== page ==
How to Freeze My Unbaked Scones

Updated April 17, 2017

Whether you're preparing for a traditional tea or just having a few friends over for coffee, scones are the ideal complement to either occasion. Scones, which resemble a mixture between cake and biscuits, are a meticulous combination of flour, sugar, butter, milk and baking powder rolled into a sticky, soft dough. Limitless varieties of scones are available, including those containing fruits, nuts, chocolate and even cheese. Scones can be prepared well before your tea or get-together, by preparing and freezing the unbaked dough. All you have to do is defrost and bake when you are ready to serve them.

Prepare the dough for your specific scone recipe.

Place the dough on a lightly floured, cleaned surface.

Pat the dough down gently until it is about 1-inch thick.

Cut the dough into circles, triangles or any other shape you wish using cookie cutters. Circles and triangles are the most common scone shapes.

Place the cut scone dough onto a large baking tray lined with parchment paper.

Place the tray of scone dough in the freezer, uncovered, for about one hour or until the dough is firm.

Remove the tray from the freezer, place the individual frozen scone dough into zip-top freezer bags, and place in the freezer.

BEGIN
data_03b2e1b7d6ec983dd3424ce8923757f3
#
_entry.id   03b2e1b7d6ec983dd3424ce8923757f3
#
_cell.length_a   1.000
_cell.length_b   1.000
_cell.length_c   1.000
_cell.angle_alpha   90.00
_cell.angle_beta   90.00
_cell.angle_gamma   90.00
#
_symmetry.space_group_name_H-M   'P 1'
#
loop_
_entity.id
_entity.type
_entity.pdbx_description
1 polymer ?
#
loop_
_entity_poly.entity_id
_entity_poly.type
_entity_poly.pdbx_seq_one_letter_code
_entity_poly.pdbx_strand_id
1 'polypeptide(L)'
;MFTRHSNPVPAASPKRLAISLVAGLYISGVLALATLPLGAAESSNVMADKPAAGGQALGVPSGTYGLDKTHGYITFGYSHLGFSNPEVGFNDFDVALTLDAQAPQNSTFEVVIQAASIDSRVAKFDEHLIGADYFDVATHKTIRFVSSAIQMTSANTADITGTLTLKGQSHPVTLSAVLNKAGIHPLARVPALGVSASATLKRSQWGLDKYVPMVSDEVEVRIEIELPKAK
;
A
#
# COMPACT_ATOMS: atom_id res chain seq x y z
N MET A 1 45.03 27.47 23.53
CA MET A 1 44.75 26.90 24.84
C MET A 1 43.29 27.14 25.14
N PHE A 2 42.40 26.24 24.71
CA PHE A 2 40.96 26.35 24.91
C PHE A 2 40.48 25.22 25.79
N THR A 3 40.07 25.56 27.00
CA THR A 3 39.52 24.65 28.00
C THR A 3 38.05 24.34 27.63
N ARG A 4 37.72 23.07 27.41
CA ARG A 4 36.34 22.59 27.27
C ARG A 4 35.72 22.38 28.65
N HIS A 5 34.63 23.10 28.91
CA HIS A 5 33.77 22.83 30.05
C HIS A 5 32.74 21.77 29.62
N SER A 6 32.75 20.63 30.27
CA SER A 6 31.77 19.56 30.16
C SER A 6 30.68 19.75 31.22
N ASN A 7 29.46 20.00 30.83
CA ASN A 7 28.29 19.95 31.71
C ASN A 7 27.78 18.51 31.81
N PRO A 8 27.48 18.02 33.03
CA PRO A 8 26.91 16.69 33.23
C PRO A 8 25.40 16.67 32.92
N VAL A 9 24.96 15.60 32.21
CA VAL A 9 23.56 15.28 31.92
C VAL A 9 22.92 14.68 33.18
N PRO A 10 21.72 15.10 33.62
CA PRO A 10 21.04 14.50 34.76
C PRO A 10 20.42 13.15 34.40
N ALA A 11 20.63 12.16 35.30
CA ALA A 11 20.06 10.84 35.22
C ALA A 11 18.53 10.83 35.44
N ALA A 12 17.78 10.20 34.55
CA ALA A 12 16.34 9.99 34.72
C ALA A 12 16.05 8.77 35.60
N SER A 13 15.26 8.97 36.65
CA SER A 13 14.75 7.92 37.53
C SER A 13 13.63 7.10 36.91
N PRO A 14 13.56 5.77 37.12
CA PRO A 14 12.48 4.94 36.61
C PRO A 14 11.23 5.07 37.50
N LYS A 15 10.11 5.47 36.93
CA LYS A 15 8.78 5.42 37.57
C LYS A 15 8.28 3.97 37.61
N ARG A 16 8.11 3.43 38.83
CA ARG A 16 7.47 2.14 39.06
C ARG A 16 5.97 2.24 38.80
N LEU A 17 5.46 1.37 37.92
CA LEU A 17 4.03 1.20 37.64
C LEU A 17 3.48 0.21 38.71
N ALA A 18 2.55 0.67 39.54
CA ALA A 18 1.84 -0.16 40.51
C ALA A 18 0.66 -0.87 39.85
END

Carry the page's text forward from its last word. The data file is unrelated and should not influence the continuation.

Take the frozen scones out of the freezer when you're ready to bake them, and allow them to thaw while you preheat the oven. Bake according to your recipe's instructions, adding a few minutes onto the baking time if they are only partially thawed out.

Things You'll Need

  • Prepared scone dough
  • Flour, for dusting
  • Cookie cutters
  • Baking tray
  • Parchment paper
  • Zip-top freezer bags
bibliography-icon icon for annotation tool Cite this Article

About the Author

Based in Los Angeles, Zora Hughes has been writing travel, parenting, cooking and relationship articles since 2010. Her work includes writing city profiles for Groupon. She also writes screenplays and won the S. Randolph Playwriting Award in 2004. She holds a Bachelor of Arts in television writing/producing and a Master of Arts Management in entertainment media management, both from Columbia College.